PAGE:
For the occasion, Kate wore a Jesire dress with full skirt and shawl collar (which would have eaten up a very modest £150 from the taxpayers’ coffers, thanks Kate!) with her now trademark sheer tights, worn with Jimmy Choo shoes (Wot no LK Bennett?? *secretly pleased*), and a diamond bracelet, a suspected Christmas gift from Wills. Nice touch if so.
Ff is quite surprised at the Jesire shout out – it’s a thoroughly midmarket brand only really available in department store concessions. It is far from glitzy – a move no doubt carefully choreographed by Kate and her royal advisors.
Whatever, she looked sophisticated enough to represent royalty, but stylish enough to mix with the cool art folk (the likes of Jefferson Hack, Bella Freud and Mary McCartney were also in attendance).
She was given a tour of the Freud portraits by gallery director Sandy Nairne – who hinted that soon there might be the possibility of a portrait of Kate’s own in the making.
Speaking to the Evening Standard, gallery director Sandy Nairne said: ‘It’s very early days, but we’ve started a discussion. It will be at least the summer before there’s anything concrete and we can start to look for an artist.
Kate wore a Jesire dress with shawl collar, sheer tights and Jimmy Choo shoes
‘It’s very exciting. She came to see us last September when she was deciding which organisations to support. She was fizzing with intelligent questions.’
Fizzing indeed! We can’t wait. Hope it’s a bit more flattering than Freud’s painting of the Queen though… Can’t imagine Her Maj was entirely over the moon about this grotesque beast (see below).
At the time it was painted in 2001/2, there were some who bravely called it ‘honest, uncompromising, stoic.’ Others said she looked like a rugby prop forward with a six o’clock shadow. And like HM had had not just one annus horribilis, but a whole reign of them… And that Freud should have been sent to the Tower.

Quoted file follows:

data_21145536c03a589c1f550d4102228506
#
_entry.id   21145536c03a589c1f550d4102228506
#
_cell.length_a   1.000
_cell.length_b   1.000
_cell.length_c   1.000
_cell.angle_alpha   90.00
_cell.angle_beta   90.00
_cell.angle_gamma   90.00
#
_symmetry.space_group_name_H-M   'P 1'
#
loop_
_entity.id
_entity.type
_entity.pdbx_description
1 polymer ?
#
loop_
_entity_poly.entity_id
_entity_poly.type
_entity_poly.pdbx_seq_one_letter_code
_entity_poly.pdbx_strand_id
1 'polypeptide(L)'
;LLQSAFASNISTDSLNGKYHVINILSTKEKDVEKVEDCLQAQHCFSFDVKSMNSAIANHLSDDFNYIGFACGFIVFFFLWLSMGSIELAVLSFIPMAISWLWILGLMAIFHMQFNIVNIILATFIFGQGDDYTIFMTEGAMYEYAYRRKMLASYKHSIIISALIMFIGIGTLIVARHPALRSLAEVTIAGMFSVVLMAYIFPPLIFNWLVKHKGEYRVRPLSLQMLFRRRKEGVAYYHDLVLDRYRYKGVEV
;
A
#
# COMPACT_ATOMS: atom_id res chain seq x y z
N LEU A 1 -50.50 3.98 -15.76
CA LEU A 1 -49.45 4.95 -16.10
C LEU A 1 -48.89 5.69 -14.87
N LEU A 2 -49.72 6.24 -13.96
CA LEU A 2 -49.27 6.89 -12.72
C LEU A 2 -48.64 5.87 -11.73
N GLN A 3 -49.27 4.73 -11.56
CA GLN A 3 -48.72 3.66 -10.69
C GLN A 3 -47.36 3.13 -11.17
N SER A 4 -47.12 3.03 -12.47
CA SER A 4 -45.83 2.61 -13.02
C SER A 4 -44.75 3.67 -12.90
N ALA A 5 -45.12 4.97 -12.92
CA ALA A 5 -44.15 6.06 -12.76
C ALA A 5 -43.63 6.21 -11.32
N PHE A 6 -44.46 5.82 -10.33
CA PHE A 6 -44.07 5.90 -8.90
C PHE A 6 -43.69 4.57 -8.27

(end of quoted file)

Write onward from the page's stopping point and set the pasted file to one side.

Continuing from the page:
Somehow we think Kate’s will be a lot more flattering.
Wonder what Kate made of the painting of her grandmother-in-law?
Lucian Freud's Self Portait, Reflection. Painted in 2002
Glaswegian artist David Shrigley’s first major London show has just opened at the Hayward Gallery on the city’s South Bank. We know him best for his wryly witty cartoons, but his bread and butter is apparently fine art (that’s where he gets paid the big bucks), and he also dips his artistic toe into photography, books, sculpture, animation and music. It’s all there to view across 240 pieces. Ff has not yet visited so cannot give an appraisal, but here are a few of our favourite Shrigley classics.
Time to choose….
Cup of tea for sale
What the hell are you doing?
He was wearing my boots
When Yoda was young and handsome
Ants have sex in your beer
I am dead
David Shrigley: Brain Activity at the Hayward Gallery until Sunday 13 May 2012.
2) The fact we hear Mossy speak on the ‘making of’ video (see below for the link). For some reason, always fascinating to hear her voice.
3) The mystery of the full clothes rail you see in said video, which must be the most redundant rack of garments in history of time.
4) The dodgy airbrushing job done on the models’ lady jardins. One of them actually looks webbed (see below).
5) Corsica, where it was shot. FF simply must visit. But we will most definitely be fully dressed at all times.
Photoshop fail: Webbed, or is it just us?
Things we hate about the Pirelli calendar:
1) All the BS surrounding it. Photographer Mario Sorrenti: ‘It reminded me how much more special it is when it’s just you and your subject…When I was modelling I did a lot of nudes. I associate that with the closest thing to artistic expression that I could have achieved intellectually.’
C’mon Mario, who are you kidding… It’s 12 hot chicks taking their clothes off.
2) More BS: The calendar is not for sale, and is only given out to ‘celebrities, royals and VIPs,’ and the shipment was closely guarded before its release in an armoured vehicle in New York. Gawd help us.
3) Is it art, or porn? The shots are beautiful, but is posing nude in photographs that will mostly be leered over by blokes really empowering? Does getting their kit off assist women in the quest for equality, or are the shots ultimately there to titillate men? FF suspects the latter.
4) That we don’t look like any of the Pirelli girls.